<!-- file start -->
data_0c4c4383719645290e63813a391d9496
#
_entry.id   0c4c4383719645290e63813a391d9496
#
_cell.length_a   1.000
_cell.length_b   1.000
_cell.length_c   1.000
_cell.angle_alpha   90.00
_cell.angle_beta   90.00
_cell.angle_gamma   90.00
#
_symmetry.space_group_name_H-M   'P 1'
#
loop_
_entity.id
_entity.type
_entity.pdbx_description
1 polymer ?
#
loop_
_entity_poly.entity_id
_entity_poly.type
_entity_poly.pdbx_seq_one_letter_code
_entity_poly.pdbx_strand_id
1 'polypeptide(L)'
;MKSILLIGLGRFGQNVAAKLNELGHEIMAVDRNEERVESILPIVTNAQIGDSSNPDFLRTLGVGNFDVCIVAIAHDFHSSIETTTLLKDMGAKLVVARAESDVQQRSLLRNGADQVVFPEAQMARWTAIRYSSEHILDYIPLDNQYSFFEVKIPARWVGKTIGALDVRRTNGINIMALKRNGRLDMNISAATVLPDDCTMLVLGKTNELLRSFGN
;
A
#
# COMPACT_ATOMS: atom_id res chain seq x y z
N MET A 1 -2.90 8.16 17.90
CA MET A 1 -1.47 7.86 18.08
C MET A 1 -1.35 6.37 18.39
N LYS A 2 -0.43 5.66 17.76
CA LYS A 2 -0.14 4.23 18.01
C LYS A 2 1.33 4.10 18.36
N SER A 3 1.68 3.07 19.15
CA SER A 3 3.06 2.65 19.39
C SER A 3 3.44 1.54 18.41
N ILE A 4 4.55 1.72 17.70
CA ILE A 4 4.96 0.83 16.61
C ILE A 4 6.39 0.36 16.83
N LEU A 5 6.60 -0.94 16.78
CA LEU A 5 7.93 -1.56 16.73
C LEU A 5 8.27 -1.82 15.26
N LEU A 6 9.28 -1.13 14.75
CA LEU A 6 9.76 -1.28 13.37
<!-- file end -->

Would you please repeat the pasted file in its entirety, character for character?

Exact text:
data_0c4c4383719645290e63813a391d9496
#
_entry.id   0c4c4383719645290e63813a391d9496
#
_cell.length_a   1.000
_cell.length_b   1.000
_cell.length_c   1.000
_cell.angle_alpha   90.00
_cell.angle_beta   90.00
_cell.angle_gamma   90.00
#
_symmetry.space_group_name_H-M   'P 1'
#
loop_
_entity.id
_entity.type
_entity.pdbx_description
1 polymer ?
#
loop_
_entity_poly.entity_id
_entity_poly.type
_entity_poly.pdbx_seq_one_letter_code
_entity_poly.pdbx_strand_id
1 'polypeptide(L)'
;MKSILLIGLGRFGQNVAAKLNELGHEIMAVDRNEERVESILPIVTNAQIGDSSNPDFLRTLGVGNFDVCIVAIAHDFHSSIETTTLLKDMGAKLVVARAESDVQQRSLLRNGADQVVFPEAQMARWTAIRYSSEHILDYIPLDNQYSFFEVKIPARWVGKTIGALDVRRTNGINIMALKRNGRLDMNISAATVLPDDCTMLVLGKTNELLRSFGN
;
A
#
# COMPACT_ATOMS: atom_id res chain seq x y z
N MET A 1 -2.90 8.16 17.90
CA MET A 1 -1.47 7.86 18.08
C MET A 1 -1.35 6.37 18.39
N LYS A 2 -0.43 5.66 17.76
CA LYS A 2 -0.14 4.23 18.01
C LYS A 2 1.33 4.10 18.36
N SER A 3 1.68 3.07 19.15
CA SER A 3 3.06 2.65 19.39
C SER A 3 3.44 1.54 18.41
N ILE A 4 4.55 1.72 17.70
CA ILE A 4 4.96 0.83 16.61
C ILE A 4 6.39 0.36 16.83
N LEU A 5 6.60 -0.94 16.78
CA LEU A 5 7.93 -1.56 16.73
C LEU A 5 8.27 -1.82 15.26
N LEU A 6 9.28 -1.13 14.75
CA LEU A 6 9.76 -1.28 13.37